Well, I had a contract with an ad provider that I didn’t realize was automatically recurring each year. I asked to leave the program after realizing my first year had ended, but because I was 5 days late (!) , the contract automatically renewed for another year and I wasn’t allowed to leave. Oof. So, I had to keep one little ad on my site for the rest of the year. (Read the fine print, my friends!) 😉
Let’s do a little math: Last month my ad revenue was $62 and my total revenue was about $140,000. Just let that sink in for a sec. 😅
I’m really happy to be free from ads now, but I do still see a lot of people using them on their own site. If seeing that I made $62 in ads revenue after a $140k month didn’t sway your thinking, here are a few reasons why I think you should ditch ads on your site:
1. Things are changing.
When I started blogging even just 4 years ago, ads had potential to be fairly lucrative. I sold plenty of sidebar ads and had friends who earned a full-time income from advertisements. And if you were blogging TEN years ago? Ads were a game-changer.
But nowadays, things are changing. Ads in general are taking a different shape. Instead of seeing sidebar ads and flashing banners, people would prefer to see organic content woven into your posts or Instagram photos. This also means that advertisers aren’t willing to pay as much for ads, and even sites with huge amounts of pageviews have seen a sharp decline in their ads income.
Think about Facebook and Instagram ads (which are still very lucrative for businesses) — they don’t detract from the content in your feed. They’re designed to look exactly like posts from people you know because they follow the same format as regular newsfeed posts. This makes them feel more organic and not as disruptive.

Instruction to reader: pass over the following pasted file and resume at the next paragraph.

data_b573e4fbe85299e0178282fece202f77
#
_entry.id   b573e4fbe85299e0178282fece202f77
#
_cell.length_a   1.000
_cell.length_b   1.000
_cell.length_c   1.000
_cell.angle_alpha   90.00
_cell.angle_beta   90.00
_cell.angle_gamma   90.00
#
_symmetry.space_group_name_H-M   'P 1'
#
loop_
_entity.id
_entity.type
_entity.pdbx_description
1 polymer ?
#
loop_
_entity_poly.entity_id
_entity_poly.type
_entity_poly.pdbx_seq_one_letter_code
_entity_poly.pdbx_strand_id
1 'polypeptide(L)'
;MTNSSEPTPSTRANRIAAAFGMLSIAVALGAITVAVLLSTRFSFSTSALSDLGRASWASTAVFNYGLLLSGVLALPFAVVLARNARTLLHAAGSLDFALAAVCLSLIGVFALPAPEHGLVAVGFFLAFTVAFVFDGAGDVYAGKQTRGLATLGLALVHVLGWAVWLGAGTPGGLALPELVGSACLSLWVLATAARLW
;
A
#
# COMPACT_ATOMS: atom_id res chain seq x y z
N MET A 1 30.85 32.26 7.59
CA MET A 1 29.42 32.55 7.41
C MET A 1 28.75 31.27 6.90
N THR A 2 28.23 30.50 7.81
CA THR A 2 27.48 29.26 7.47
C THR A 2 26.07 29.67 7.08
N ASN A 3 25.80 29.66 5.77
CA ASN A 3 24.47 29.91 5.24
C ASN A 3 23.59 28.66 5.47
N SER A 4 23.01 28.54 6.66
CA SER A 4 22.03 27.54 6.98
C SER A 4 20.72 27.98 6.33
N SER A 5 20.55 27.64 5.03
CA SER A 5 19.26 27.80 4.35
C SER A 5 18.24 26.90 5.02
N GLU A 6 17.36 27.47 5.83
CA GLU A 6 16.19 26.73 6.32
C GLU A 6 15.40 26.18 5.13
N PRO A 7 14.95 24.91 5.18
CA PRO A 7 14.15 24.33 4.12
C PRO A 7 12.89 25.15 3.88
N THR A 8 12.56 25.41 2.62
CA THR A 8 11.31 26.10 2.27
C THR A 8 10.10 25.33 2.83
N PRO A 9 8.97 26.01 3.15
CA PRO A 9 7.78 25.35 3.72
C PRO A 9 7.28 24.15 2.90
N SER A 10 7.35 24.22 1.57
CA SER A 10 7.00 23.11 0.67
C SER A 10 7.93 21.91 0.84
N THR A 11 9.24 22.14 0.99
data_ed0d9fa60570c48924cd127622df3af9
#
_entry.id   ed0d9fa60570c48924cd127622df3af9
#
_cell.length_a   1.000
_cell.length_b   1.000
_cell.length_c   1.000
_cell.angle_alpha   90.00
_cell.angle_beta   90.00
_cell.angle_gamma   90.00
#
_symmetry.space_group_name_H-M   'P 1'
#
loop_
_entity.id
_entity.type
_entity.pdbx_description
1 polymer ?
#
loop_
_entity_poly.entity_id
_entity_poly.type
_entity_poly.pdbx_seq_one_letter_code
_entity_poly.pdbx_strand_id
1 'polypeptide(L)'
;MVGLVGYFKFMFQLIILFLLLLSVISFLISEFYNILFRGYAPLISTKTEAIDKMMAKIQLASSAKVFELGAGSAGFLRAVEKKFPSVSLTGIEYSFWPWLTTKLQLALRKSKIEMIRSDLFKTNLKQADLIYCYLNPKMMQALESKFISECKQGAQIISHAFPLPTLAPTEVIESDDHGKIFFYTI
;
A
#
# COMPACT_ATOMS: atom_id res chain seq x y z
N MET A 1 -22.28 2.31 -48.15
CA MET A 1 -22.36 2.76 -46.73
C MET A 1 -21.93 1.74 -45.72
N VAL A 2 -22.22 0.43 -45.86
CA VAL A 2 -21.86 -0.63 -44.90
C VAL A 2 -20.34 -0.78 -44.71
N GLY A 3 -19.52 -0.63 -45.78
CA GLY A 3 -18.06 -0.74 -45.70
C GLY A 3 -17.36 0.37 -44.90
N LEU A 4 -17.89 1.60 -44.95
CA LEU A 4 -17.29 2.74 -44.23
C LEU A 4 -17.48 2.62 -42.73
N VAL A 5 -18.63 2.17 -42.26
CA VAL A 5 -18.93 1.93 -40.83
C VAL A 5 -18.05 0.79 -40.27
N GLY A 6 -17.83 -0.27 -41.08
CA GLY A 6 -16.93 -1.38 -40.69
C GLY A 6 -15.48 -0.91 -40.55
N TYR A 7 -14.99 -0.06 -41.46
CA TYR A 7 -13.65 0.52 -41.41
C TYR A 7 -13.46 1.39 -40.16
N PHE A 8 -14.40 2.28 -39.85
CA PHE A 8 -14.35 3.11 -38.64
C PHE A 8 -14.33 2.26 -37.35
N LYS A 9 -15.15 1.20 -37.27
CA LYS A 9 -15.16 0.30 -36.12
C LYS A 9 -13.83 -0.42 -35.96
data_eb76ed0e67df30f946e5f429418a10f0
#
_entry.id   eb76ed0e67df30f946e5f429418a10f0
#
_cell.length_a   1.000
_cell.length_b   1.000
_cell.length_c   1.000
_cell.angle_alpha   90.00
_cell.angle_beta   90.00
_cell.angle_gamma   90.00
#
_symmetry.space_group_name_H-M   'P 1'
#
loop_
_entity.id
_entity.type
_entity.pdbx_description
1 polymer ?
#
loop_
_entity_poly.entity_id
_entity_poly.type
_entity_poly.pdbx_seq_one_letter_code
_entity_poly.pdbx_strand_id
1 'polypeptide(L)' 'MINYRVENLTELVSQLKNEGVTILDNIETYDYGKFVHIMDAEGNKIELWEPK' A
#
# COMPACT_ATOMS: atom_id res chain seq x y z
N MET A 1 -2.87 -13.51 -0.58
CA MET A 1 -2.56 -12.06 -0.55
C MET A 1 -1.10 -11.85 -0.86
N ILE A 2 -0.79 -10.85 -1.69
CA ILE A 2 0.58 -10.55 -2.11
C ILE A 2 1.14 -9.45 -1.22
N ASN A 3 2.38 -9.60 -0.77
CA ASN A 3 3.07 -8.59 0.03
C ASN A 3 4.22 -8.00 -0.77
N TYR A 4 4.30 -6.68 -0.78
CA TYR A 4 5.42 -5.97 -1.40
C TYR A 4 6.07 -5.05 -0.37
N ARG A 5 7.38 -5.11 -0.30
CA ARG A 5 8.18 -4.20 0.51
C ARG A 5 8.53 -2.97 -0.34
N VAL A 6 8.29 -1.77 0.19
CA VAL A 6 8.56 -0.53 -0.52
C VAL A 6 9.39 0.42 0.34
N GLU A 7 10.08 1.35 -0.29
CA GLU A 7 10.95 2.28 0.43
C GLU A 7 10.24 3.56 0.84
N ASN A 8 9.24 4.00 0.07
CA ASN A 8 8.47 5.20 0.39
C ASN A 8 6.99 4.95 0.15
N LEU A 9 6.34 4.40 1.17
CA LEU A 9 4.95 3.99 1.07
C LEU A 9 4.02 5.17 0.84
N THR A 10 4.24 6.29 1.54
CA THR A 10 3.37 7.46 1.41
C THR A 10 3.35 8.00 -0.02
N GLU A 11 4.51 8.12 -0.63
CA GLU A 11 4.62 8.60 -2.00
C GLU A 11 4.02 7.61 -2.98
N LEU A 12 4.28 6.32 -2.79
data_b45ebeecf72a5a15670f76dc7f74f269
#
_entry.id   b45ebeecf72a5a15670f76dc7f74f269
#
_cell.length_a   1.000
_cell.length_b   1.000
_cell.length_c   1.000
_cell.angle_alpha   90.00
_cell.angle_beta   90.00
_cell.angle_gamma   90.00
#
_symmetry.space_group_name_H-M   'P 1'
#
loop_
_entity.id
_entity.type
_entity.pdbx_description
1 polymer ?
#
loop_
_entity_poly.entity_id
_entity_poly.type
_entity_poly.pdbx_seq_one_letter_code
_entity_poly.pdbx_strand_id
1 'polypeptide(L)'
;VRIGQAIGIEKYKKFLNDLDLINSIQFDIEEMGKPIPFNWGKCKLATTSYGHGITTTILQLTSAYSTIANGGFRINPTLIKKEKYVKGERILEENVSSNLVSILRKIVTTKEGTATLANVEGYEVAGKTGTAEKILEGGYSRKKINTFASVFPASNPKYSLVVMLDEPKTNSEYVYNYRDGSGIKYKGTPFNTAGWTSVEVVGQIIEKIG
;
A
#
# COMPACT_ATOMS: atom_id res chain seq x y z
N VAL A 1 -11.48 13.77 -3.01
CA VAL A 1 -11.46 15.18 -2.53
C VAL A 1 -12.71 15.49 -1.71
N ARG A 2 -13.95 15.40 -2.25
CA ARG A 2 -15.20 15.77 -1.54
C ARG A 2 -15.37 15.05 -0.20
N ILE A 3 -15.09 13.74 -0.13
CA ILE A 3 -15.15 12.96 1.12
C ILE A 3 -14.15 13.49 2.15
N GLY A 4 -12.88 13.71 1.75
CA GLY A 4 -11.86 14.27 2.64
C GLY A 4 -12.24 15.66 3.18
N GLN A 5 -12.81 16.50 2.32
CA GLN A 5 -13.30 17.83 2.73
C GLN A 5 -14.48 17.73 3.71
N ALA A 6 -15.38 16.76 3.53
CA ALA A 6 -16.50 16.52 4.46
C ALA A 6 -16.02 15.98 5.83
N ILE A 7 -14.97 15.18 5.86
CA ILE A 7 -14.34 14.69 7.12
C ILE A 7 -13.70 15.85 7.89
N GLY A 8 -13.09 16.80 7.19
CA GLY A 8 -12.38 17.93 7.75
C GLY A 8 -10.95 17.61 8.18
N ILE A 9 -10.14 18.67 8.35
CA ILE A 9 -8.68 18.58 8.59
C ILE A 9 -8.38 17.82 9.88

But ads on your website tend to take away from your content and distract visitors. They don’t feel natural or organic, and are often for products that are totally unrelated to the visitor’s interests.
Personally, I’ve tried EVERY type of strategy to earn money as a blogger and online business owner. Here’s a little timeline for you of where most of my income came from over the years…
- 2013: Ads + started graphic design business
- 2014: Graphic design business + sponsored posts + launched an Etsy shop selling physical products
- 2015: Graphic design business + blog coaching + launched an e-course
- 2016: E-courses (and some affiliate income)
I started with ads, too, but quickly noticed that there were other ways to earn a living that were much more profitable and more in line with my true passions and interests.
2. Ads detract from your TRUE purpose.
I was on a blog yesterday and the first thing I noticed was that there was a flashing ad in the sidebar, as well as a long horizontal ad covering the bottom of her website, which stayed there as I scrolled down the page.
Between those two ads, I could hardly focus on her content (which was SO stellar!). It made me feel upset — not at her — but at the fact that this myth of ads has continued, even though ads aren’t what they used to be.
It made me feel like her true gifts weren’t being seen because there are probably people who would just leave her site without giving her wonderful content a chance.
Now, don’t get me wrong…I understand that it can be hard to say no to money, especially when you need it.
I felt that way when I decided to stop doing sponsored posts. Even though they weren’t bringing in THAT much money for me each month, it was still scary to shut off one of my income streams, especially because I was still starting out at that point and felt like I *needed* that money to get by.
But the truth was…I didn’t. And closing down income streams that cost me more time than they were worth (and didn’t align with my true purpose), ended up making me WAY more money than I could have expected, because I freed up space in my brain to dream up new ideas.
So, if you currently earn money from ads (whether it’s $1.67 or $5,000 per month), know that the decision is yours, but based on my experience, I think there are other ways you can earn money that will be more profitable and will keep your site’s visitors focused on what you do best — create amazing content. 🙂
Why does Melyssa only take $8k for her Payroll?
If you look above, there’s a section that says “Payroll to Melyssa: $8,611.” I’ve been getting a lot of questions from people about this, like “why do you take out so little compared to your profit?” and “what do you do with the rest of the money you earn?”